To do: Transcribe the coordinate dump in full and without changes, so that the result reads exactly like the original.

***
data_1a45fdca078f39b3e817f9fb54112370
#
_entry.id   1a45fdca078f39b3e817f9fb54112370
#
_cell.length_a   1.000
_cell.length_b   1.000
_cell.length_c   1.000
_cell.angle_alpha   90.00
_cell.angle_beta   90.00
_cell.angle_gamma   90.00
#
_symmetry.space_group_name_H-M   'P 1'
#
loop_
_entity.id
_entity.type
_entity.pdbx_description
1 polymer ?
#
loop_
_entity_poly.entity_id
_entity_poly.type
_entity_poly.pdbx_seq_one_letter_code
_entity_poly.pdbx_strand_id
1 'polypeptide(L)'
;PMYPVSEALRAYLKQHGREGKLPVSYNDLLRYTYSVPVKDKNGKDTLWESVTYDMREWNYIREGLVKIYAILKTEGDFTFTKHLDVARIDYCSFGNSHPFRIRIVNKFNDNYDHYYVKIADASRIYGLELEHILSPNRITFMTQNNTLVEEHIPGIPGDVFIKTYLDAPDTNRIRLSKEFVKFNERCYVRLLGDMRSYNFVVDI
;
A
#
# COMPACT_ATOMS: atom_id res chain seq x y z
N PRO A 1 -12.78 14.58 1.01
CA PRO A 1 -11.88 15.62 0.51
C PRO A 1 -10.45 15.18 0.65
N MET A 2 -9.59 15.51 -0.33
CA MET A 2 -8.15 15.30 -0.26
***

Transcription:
data_1a45fdca078f39b3e817f9fb54112370
#
_entry.id   1a45fdca078f39b3e817f9fb54112370
#
_cell.length_a   1.000
_cell.length_b   1.000
_cell.length_c   1.000
_cell.angle_alpha   90.00
_cell.angle_beta   90.00
_cell.angle_gamma   90.00
#
_symmetry.space_group_name_H-M   'P 1'
#
loop_
_entity.id
_entity.type
_entity.pdbx_description
1 polymer ?
#
loop_
_entity_poly.entity_id
_entity_poly.type
_entity_poly.pdbx_seq_one_letter_code
_entity_poly.pdbx_strand_id
1 'polypeptide(L)'
;PMYPVSEALRAYLKQHGREGKLPVSYNDLLRYTYSVPVKDKNGKDTLWESVTYDMREWNYIREGLVKIYAILKTEGDFTFTKHLDVARIDYCSFGNSHPFRIRIVNKFNDNYDHYYVKIADASRIYGLELEHILSPNRITFMTQNNTLVEEHIPGIPGDVFIKTYLDAPDTNRIRLSKEFVKFNERCYVRLLGDMRSYNFVVDI
;
A
#
# COMPACT_ATOMS: atom_id res chain seq x y z
N PRO A 1 -12.78 14.58 1.01
CA PRO A 1 -11.88 15.62 0.51
C PRO A 1 -10.45 15.18 0.65
N MET A 2 -9.59 15.51 -0.33
CA MET A 2 -8.15 15.30 -0.26